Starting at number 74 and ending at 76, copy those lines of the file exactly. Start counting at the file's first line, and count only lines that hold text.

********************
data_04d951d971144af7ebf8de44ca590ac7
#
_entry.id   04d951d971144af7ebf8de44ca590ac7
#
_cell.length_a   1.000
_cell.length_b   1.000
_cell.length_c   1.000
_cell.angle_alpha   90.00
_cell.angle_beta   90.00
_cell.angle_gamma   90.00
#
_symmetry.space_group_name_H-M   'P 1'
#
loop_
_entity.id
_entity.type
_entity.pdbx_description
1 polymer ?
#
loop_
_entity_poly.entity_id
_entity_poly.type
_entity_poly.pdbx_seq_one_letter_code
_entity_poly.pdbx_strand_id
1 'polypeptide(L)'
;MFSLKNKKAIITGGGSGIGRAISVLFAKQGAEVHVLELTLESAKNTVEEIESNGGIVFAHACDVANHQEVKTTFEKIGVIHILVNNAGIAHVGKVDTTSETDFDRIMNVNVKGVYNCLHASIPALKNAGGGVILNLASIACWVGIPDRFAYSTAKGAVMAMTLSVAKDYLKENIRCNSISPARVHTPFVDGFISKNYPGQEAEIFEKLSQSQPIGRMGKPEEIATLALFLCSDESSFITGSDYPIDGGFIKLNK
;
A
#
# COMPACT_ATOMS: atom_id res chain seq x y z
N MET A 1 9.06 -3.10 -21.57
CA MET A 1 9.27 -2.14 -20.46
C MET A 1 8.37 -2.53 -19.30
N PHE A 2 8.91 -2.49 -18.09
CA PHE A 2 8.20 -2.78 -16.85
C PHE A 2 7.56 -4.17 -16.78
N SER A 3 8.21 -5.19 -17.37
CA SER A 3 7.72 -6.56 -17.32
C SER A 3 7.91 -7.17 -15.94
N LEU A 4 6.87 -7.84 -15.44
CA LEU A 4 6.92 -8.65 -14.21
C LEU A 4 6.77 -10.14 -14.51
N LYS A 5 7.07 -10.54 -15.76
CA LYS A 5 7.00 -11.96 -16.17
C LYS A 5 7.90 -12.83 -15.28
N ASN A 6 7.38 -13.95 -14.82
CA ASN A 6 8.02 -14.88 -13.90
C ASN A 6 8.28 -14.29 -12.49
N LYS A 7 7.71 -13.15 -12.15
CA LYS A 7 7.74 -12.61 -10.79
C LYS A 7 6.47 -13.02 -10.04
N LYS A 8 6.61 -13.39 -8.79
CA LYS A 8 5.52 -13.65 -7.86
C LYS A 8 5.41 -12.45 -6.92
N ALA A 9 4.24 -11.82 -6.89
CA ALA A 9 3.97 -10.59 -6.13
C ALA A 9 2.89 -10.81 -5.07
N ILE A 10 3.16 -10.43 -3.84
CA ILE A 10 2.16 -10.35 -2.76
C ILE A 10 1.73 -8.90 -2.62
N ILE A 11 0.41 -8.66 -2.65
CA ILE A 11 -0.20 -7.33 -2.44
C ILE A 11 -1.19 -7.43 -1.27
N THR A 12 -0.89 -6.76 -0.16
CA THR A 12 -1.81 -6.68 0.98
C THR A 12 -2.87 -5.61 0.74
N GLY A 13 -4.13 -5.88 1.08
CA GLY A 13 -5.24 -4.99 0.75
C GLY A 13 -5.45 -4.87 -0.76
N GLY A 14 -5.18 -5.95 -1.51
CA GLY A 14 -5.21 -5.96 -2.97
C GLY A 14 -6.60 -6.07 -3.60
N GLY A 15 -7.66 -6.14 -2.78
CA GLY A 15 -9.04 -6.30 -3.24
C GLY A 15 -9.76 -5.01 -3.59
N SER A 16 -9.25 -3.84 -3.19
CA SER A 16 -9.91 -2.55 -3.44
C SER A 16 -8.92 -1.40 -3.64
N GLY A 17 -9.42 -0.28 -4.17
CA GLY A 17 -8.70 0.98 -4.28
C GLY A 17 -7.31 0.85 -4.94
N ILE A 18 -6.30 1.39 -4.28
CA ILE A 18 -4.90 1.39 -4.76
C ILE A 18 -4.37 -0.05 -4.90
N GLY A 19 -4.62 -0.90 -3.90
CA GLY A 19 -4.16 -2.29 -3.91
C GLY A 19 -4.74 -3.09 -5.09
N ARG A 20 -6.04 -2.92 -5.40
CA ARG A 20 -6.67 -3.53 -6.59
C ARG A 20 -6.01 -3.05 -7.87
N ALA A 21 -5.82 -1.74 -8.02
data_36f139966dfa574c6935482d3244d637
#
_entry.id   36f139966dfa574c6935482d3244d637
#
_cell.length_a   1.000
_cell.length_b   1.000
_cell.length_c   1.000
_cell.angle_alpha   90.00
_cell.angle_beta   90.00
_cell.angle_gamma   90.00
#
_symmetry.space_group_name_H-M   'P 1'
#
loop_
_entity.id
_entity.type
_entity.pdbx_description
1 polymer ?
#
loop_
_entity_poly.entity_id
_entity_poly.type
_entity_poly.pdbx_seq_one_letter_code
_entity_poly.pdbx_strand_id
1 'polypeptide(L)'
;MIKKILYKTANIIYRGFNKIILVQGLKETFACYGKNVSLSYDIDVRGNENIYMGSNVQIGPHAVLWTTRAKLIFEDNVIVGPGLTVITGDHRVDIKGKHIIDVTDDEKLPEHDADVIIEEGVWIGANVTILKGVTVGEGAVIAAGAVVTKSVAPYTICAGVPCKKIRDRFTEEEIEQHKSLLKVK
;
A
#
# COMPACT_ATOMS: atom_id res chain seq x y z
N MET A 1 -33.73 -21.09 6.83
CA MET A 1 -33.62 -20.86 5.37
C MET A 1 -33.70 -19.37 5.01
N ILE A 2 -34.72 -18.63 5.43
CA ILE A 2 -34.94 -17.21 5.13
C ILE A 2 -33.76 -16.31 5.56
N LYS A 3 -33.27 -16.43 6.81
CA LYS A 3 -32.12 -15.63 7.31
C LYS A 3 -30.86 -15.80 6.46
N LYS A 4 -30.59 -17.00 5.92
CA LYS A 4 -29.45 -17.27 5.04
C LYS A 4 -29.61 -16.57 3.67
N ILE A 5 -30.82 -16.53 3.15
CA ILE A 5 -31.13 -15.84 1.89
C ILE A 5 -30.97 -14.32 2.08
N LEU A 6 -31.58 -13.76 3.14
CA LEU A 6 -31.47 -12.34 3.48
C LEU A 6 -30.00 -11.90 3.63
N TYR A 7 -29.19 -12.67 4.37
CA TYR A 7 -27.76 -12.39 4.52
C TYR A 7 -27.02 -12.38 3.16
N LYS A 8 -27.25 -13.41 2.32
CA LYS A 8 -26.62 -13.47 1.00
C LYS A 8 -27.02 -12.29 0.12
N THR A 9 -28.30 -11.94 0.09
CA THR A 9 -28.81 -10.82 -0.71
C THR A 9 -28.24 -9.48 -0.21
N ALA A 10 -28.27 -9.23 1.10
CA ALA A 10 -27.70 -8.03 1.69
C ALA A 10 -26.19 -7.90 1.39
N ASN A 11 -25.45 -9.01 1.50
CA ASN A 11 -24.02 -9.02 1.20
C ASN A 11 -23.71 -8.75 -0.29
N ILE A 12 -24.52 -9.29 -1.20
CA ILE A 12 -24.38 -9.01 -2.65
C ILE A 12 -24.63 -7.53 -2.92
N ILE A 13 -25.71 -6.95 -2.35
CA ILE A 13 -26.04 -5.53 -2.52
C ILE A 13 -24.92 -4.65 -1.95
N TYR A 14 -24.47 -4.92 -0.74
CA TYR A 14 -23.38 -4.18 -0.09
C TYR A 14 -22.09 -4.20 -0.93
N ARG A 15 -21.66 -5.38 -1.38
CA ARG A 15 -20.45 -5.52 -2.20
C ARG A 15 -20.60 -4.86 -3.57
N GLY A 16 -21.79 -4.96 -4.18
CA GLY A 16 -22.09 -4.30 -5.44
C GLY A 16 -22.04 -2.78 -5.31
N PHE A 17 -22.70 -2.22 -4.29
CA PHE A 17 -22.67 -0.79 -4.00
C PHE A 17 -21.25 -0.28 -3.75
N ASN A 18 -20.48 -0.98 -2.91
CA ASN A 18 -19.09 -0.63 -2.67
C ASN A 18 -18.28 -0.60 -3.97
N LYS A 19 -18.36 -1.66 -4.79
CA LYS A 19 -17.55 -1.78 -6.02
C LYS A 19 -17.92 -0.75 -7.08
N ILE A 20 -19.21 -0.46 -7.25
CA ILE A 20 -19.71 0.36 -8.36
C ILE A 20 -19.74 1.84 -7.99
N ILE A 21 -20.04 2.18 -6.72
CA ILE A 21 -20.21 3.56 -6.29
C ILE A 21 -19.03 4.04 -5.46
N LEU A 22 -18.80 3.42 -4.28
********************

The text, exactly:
CA GLY A 15 -9.04 -6.30 -3.24
C GLY A 15 -9.76 -5.01 -3.59
N SER A 16 -9.25 -3.84 -3.19